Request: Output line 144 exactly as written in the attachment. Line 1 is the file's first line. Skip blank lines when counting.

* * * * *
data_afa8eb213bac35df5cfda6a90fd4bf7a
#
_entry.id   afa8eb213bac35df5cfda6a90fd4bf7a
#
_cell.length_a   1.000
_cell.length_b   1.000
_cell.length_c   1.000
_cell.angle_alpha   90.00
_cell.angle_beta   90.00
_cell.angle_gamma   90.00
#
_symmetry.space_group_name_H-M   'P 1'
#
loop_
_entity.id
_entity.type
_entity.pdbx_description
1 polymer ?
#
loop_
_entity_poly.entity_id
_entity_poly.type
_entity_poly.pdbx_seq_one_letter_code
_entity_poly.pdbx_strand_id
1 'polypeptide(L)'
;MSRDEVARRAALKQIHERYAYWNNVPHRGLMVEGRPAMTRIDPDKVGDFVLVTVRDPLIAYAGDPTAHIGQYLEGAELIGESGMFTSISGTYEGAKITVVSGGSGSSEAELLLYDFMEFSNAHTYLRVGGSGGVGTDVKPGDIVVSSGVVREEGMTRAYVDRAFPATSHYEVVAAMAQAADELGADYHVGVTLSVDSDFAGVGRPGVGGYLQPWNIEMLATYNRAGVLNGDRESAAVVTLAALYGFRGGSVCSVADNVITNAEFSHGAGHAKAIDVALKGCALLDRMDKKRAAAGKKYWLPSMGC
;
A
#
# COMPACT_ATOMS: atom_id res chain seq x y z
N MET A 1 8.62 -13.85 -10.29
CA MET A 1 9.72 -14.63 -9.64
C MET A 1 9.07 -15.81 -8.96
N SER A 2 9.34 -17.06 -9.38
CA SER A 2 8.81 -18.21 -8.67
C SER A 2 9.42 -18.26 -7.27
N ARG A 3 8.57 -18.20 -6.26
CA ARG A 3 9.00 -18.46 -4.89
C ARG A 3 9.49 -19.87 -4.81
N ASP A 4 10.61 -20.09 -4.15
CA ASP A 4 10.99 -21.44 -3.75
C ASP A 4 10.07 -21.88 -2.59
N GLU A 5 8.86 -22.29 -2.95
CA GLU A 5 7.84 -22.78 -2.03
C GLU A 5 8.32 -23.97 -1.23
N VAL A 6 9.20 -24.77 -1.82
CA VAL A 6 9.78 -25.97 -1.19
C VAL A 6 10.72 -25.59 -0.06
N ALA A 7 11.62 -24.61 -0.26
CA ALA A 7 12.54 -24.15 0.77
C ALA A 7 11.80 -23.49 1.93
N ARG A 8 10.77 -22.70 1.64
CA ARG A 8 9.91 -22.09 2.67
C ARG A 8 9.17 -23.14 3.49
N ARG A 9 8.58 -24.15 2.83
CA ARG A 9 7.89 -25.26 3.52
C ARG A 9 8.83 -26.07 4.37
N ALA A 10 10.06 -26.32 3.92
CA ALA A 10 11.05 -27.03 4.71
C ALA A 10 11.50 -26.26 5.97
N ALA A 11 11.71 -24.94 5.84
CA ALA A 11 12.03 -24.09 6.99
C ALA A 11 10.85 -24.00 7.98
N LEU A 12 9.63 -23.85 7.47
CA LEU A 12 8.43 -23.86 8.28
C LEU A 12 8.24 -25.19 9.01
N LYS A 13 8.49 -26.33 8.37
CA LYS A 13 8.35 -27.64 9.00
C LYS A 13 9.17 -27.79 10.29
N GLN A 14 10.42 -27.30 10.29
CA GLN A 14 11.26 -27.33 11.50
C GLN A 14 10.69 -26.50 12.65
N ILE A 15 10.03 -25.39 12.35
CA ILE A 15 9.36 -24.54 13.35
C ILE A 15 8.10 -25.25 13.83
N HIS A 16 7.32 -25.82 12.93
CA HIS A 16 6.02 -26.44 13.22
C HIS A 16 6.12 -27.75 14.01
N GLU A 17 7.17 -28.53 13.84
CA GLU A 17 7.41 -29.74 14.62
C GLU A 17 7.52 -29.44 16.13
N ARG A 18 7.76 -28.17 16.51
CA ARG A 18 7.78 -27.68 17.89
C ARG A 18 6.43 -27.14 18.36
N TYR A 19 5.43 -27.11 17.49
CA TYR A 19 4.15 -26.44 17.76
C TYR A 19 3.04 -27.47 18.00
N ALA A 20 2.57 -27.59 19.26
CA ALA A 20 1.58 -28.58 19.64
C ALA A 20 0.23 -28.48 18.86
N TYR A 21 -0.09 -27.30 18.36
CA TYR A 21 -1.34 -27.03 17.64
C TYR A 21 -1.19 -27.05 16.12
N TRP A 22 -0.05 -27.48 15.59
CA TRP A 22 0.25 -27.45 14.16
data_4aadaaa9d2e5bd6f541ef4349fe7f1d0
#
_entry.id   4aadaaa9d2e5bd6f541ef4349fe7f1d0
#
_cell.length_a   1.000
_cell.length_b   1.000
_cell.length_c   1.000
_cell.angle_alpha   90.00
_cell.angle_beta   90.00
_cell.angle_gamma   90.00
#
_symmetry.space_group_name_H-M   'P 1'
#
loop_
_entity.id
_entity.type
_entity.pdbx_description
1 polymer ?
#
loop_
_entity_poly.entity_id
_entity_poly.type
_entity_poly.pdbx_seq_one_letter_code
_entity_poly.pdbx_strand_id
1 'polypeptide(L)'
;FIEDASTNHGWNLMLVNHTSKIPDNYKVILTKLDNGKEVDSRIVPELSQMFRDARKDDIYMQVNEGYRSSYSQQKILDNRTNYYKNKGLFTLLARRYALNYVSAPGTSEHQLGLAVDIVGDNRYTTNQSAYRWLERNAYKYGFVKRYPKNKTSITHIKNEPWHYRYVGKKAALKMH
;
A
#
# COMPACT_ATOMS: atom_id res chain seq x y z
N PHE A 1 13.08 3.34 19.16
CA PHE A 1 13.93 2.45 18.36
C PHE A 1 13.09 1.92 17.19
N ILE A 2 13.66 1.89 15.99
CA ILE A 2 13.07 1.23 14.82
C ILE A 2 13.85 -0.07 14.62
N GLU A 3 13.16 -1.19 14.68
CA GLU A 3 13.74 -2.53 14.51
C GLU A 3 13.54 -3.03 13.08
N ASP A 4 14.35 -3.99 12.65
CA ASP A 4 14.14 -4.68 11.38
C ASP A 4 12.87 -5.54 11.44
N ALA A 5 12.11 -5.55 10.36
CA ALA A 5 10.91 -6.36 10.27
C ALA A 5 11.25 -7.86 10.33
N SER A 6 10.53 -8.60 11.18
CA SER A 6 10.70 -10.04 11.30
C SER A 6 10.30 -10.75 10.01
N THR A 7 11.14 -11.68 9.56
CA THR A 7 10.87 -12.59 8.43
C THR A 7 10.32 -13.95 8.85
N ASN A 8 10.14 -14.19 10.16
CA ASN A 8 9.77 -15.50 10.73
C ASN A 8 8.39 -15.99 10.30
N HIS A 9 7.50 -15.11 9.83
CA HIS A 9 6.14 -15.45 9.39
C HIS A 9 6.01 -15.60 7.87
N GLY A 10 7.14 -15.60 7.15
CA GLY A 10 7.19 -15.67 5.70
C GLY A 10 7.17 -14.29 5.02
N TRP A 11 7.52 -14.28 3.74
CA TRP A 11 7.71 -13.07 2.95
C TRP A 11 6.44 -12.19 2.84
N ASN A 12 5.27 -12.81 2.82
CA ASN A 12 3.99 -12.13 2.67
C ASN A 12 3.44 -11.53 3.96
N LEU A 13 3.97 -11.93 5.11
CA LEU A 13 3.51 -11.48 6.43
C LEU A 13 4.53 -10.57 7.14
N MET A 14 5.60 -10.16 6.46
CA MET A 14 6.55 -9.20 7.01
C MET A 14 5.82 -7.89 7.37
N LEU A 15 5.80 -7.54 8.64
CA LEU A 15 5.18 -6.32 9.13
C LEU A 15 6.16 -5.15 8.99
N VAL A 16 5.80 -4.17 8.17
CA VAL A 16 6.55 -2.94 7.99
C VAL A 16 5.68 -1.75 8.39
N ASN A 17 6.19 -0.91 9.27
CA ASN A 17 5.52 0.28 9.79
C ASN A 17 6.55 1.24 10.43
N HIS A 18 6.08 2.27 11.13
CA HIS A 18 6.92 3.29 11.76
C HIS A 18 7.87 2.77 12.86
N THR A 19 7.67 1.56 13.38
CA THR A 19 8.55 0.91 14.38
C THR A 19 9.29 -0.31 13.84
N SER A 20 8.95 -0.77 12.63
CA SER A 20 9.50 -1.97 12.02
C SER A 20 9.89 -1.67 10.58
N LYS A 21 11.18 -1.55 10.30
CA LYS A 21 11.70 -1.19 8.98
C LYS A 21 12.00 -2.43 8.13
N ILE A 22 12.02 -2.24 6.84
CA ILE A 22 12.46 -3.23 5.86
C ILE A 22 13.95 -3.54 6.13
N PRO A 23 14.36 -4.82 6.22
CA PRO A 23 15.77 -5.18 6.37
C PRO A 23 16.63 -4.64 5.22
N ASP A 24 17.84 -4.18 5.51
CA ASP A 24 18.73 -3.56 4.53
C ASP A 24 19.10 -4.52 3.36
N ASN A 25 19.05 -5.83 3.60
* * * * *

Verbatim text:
N THR A 7 11.14 -11.68 9.56